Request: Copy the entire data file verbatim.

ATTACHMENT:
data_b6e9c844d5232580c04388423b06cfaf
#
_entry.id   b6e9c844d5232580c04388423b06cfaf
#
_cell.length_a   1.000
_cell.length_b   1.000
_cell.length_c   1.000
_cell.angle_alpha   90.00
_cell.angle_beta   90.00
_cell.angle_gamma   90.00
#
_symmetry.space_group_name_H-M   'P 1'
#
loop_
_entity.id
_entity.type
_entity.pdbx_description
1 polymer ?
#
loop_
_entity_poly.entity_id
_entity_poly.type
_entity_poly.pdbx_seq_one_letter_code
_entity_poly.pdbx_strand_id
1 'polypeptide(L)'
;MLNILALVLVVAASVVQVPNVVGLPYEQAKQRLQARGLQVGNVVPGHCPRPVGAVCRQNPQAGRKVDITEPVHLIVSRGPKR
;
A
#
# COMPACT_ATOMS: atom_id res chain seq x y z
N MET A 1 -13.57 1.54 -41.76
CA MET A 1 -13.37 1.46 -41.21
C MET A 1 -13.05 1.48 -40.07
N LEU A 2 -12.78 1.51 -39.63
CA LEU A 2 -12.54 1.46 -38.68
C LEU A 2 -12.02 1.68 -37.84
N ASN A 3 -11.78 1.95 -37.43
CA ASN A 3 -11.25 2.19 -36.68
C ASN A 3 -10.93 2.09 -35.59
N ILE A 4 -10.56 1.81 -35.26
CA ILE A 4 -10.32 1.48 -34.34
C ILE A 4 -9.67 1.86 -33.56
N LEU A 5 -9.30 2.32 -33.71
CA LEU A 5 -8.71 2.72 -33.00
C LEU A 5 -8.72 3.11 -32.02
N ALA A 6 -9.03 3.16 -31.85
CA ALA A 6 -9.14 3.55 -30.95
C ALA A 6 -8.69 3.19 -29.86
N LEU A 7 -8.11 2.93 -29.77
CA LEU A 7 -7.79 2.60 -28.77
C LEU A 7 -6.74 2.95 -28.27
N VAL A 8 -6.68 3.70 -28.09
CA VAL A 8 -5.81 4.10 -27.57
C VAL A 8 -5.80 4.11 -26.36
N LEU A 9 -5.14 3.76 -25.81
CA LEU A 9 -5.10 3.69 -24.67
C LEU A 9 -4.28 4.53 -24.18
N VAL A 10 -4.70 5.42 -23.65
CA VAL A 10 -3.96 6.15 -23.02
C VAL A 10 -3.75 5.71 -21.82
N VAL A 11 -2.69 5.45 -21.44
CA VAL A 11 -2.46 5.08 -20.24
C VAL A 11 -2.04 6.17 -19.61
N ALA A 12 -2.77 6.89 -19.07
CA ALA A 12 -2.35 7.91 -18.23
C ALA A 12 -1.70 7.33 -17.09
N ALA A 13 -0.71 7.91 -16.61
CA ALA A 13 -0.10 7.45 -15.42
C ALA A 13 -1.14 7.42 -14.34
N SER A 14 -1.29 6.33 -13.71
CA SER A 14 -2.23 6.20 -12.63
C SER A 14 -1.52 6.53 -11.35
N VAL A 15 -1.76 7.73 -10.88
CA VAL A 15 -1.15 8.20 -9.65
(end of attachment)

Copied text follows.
data_b6e9c844d5232580c04388423b06cfaf
#
_entry.id   b6e9c844d5232580c04388423b06cfaf
#
_cell.length_a   1.000
_cell.length_b   1.000
_cell.length_c   1.000
_cell.angle_alpha   90.00
_cell.angle_beta   90.00
_cell.angle_gamma   90.00
#
_symmetry.space_group_name_H-M   'P 1'
#
loop_
_entity.id
_entity.type
_entity.pdbx_description
1 polymer ?
#
loop_
_entity_poly.entity_id
_entity_poly.type
_entity_poly.pdbx_seq_one_letter_code
_entity_poly.pdbx_strand_id
1 'polypeptide(L)'
;MLNILALVLVVAASVVQVPNVVGLPYEQAKQRLQARGLQVGNVVPGHCPRPVGAVCRQNPQAGRKVDITEPVHLIVSRGPKR
;
A
#
# COMPACT_ATOMS: atom_id res chain seq x y z
N MET A 1 -13.57 1.54 -41.76
CA MET A 1 -13.37 1.46 -41.21
C MET A 1 -13.05 1.48 -40.07
N LEU A 2 -12.78 1.51 -39.63
CA LEU A 2 -12.54 1.46 -38.68
C LEU A 2 -12.02 1.68 -37.84
N ASN A 3 -11.78 1.95 -37.43
CA ASN A 3 -11.25 2.19 -36.68
C ASN A 3 -10.93 2.09 -35.59
N ILE A 4 -10.56 1.81 -35.26
CA ILE A 4 -10.32 1.48 -34.34
C ILE A 4 -9.67 1.86 -33.56
N LEU A 5 -9.30 2.32 -33.71
CA LEU A 5 -8.71 2.72 -33.00
C LEU A 5 -8.72 3.11 -32.02
N ALA A 6 -9.03 3.16 -31.85
CA ALA A 6 -9.14 3.55 -30.95
C ALA A 6 -8.69 3.19 -29.86
N LEU A 7 -8.11 2.93 -29.77
CA LEU A 7 -7.79 2.60 -28.77
C LEU A 7 -6.74 2.95 -28.27
N VAL A 8 -6.68 3.70 -28.09
CA VAL A 8 -5.81 4.10 -27.57
C VAL A 8 -5.80 4.11 -26.36
N LEU A 9 -5.14 3.76 -25.81
CA LEU A 9 -5.10 3.69 -24.67
C LEU A 9 -4.28 4.53 -24.18
N VAL A 10 -4.70 5.42 -23.65
CA VAL A 10 -3.96 6.15 -23.02
C VAL A 10 -3.75 5.71 -21.82
N VAL A 11 -2.69 5.45 -21.44
CA VAL A 11 -2.46 5.08 -20.24
C VAL A 11 -2.04 6.17 -19.61
N ALA A 12 -2.77 6.89 -19.07
CA ALA A 12 -2.35 7.91 -18.23
C ALA A 12 -1.70 7.33 -17.09
N ALA A 13 -0.71 7.91 -16.61
CA ALA A 13 -0.10 7.45 -15.42
C ALA A 13 -1.14 7.42 -14.34
N SER A 14 -1.29 6.33 -13.71
CA SER A 14 -2.23 6.20 -12.63
C SER A 14 -1.52 6.53 -11.35
N VAL A 15 -1.76 7.73 -10.88
CA VAL A 15 -1.15 8.20 -9.65